Monday, June 11, 2018
Law360, Law School Oversight Suits Point To Needed ABA Reforms:
In the past month, the American Bar Association has been hit with four lawsuits criticizing the way the association accredits and regulates law schools, but while experts are somewhat skeptical about the suits’ chances of success, many agree that the suits do get at least one thing right: The ABA’s approach to law schools is in need of reform.
Three for-profit law schools owned by the consortium InfiLaw (Arizona Summit, Charlotte, Florida Coastal) and nonprofit Thomas M. Cooley School of Law have taken to court to challenge ABA enforcement actions targeting their admissions policies. Alleging the ABA's oversight has been inconsistent and arbitrary, the schools have asked courts to declare the ABA actions are invalid and block the ABA from trying to enforce its noncompliance decisions. ... In addition, a former Charlotte law professor ... brought the ABA into an existing suit related to the school’s alleged mismanagement.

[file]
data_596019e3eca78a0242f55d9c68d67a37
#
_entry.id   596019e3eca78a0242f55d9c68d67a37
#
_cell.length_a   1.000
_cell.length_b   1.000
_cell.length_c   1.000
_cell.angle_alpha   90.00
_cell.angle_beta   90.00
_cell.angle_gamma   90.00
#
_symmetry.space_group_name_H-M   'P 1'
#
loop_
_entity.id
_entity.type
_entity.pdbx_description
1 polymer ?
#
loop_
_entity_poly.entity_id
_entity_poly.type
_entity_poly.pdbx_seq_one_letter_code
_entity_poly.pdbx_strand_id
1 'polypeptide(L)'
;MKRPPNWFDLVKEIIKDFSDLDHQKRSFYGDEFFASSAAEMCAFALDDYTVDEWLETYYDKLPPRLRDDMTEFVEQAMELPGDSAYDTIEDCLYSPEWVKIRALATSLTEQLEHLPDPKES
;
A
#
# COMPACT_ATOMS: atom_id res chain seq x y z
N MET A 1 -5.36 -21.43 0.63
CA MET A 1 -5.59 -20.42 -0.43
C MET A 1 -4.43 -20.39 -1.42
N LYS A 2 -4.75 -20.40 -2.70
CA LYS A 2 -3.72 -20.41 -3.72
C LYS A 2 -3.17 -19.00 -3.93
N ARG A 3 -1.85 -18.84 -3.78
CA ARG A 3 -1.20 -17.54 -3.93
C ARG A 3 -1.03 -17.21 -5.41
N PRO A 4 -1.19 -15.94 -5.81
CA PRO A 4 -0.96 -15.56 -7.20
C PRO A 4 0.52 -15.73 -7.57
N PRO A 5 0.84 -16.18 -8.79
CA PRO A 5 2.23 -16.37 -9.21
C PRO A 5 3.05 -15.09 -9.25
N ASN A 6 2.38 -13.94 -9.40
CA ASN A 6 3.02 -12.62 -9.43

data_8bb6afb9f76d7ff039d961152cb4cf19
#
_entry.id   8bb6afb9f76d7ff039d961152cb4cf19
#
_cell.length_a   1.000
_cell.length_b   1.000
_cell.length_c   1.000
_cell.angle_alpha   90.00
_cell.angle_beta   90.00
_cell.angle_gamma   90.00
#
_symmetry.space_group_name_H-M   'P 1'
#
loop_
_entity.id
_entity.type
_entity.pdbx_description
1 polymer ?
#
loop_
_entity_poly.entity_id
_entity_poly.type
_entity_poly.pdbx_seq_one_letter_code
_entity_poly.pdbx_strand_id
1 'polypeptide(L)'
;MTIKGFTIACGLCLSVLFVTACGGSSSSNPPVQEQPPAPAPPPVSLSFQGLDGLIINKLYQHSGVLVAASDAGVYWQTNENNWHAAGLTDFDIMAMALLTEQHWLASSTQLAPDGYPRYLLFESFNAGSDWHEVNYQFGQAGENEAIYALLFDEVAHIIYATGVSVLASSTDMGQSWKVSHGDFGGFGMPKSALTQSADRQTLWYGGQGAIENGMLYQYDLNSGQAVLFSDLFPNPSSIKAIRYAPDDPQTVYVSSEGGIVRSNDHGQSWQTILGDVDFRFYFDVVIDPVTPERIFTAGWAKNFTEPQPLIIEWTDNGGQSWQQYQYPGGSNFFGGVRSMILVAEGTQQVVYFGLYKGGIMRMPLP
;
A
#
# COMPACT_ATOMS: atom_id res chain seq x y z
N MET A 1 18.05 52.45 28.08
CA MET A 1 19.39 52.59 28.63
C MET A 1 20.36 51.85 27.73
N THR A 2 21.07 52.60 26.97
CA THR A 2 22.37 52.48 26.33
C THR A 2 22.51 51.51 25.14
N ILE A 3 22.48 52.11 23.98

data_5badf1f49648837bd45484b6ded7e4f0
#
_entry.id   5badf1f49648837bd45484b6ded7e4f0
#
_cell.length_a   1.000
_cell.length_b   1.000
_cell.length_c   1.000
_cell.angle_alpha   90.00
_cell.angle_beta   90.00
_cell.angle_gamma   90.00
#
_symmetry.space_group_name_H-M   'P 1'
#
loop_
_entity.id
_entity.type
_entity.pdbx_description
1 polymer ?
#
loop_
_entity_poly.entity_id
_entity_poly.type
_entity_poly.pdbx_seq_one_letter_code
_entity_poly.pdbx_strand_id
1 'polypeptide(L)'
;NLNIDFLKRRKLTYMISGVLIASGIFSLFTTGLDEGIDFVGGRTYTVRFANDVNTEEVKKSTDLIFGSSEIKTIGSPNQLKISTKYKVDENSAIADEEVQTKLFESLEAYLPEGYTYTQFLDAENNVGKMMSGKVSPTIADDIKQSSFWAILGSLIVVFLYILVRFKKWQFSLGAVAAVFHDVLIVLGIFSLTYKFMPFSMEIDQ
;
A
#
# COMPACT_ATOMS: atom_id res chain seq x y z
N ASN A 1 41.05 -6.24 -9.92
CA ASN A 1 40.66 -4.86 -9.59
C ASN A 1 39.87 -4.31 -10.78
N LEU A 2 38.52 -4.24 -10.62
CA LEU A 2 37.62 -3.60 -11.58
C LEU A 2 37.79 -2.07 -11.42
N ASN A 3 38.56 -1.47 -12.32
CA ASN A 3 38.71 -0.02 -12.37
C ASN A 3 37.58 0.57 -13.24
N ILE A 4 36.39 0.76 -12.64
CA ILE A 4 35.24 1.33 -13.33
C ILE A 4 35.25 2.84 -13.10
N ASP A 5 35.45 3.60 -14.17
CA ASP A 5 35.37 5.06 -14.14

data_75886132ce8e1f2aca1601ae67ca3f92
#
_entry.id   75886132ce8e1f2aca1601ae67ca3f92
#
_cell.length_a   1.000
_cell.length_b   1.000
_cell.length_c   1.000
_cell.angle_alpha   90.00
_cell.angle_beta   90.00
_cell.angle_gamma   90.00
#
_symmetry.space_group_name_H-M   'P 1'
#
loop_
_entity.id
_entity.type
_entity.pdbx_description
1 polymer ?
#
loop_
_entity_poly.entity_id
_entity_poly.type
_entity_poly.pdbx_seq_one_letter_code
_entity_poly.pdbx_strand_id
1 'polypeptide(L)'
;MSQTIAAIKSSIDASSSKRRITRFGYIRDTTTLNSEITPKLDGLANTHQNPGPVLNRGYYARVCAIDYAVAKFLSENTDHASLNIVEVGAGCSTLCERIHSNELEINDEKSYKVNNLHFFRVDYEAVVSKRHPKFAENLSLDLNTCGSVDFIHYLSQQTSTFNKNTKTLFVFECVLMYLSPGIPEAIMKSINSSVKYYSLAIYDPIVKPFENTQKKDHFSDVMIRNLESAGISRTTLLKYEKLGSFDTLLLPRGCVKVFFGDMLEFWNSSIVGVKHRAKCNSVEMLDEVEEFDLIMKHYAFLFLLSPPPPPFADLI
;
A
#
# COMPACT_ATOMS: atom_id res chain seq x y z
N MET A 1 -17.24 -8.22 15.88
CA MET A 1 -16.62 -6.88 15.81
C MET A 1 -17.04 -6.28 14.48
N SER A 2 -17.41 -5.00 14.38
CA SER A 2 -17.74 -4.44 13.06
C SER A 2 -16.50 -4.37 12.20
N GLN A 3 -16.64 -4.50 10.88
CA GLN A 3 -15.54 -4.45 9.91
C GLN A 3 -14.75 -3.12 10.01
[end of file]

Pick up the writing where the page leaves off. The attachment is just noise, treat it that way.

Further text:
Kyle McEntee, executive director of Law School Transparency, told Law360 that he thinks all of the schools deserved ABA scrutiny and are unlikely to prevail in their suits — but that they may have a point about the way the ABA goes about enforcing its standards. “From a policy point of view, I want and expect the ABA to enforce its standards consistently and predictably,” McEntee said. “And from the outside it doesn’t look like they are.”
The recent wave of suits hit on concerns that the ABA has fallen short in its role as an accreditor. “What one wants from an accreditor is to protect the interests of students and the public,” said Michael Poliakoff, president of the American Council of Trustees and Alumni. “In that regard we have been very concerned about the ABA for some time.”